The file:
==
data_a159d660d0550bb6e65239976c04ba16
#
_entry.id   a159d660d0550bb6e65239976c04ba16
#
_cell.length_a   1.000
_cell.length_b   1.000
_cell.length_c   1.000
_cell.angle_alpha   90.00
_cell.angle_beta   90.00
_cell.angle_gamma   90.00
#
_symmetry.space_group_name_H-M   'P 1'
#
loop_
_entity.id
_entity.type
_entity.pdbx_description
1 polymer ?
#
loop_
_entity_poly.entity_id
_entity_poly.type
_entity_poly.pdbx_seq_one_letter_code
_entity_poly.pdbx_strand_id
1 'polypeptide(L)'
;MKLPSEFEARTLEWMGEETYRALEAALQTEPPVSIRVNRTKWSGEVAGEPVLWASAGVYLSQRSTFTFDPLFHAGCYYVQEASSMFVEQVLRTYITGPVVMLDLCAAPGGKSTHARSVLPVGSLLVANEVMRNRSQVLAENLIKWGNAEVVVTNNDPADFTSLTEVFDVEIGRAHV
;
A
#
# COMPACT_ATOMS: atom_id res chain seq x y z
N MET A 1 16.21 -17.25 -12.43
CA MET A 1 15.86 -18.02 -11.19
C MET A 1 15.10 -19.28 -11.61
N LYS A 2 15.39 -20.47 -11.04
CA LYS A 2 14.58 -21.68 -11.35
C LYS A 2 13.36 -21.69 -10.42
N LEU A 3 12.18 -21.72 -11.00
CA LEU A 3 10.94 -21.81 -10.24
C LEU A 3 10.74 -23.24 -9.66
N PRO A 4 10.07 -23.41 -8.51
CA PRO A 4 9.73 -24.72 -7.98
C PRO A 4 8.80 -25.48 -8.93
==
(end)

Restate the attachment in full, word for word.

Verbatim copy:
data_a159d660d0550bb6e65239976c04ba16
#
_entry.id   a159d660d0550bb6e65239976c04ba16
#
_cell.length_a   1.000
_cell.length_b   1.000
_cell.length_c   1.000
_cell.angle_alpha   90.00
_cell.angle_beta   90.00
_cell.angle_gamma   90.00
#
_symmetry.space_group_name_H-M   'P 1'
#
loop_
_entity.id
_entity.type
_entity.pdbx_description
1 polymer ?
#
loop_
_entity_poly.entity_id
_entity_poly.type
_entity_poly.pdbx_seq_one_letter_code
_entity_poly.pdbx_strand_id
1 'polypeptide(L)'
;MKLPSEFEARTLEWMGEETYRALEAALQTEPPVSIRVNRTKWSGEVAGEPVLWASAGVYLSQRSTFTFDPLFHAGCYYVQEASSMFVEQVLRTYITGPVVMLDLCAAPGGKSTHARSVLPVGSLLVANEVMRNRSQVLAENLIKWGNAEVVVTNNDPADFTSLTEVFDVEIGRAHV
;
A
#
# COMPACT_ATOMS: atom_id res chain seq x y z
N MET A 1 16.21 -17.25 -12.43
CA MET A 1 15.86 -18.02 -11.19
C MET A 1 15.10 -19.28 -11.61
N LYS A 2 15.39 -20.47 -11.04
CA LYS A 2 14.58 -21.68 -11.35
C LYS A 2 13.36 -21.69 -10.42
N LEU A 3 12.18 -21.72 -11.00
CA LEU A 3 10.94 -21.81 -10.24
C LEU A 3 10.74 -23.24 -9.66
N PRO A 4 10.07 -23.41 -8.51
CA PRO A 4 9.73 -24.72 -7.98
C PRO A 4 8.80 -25.48 -8.93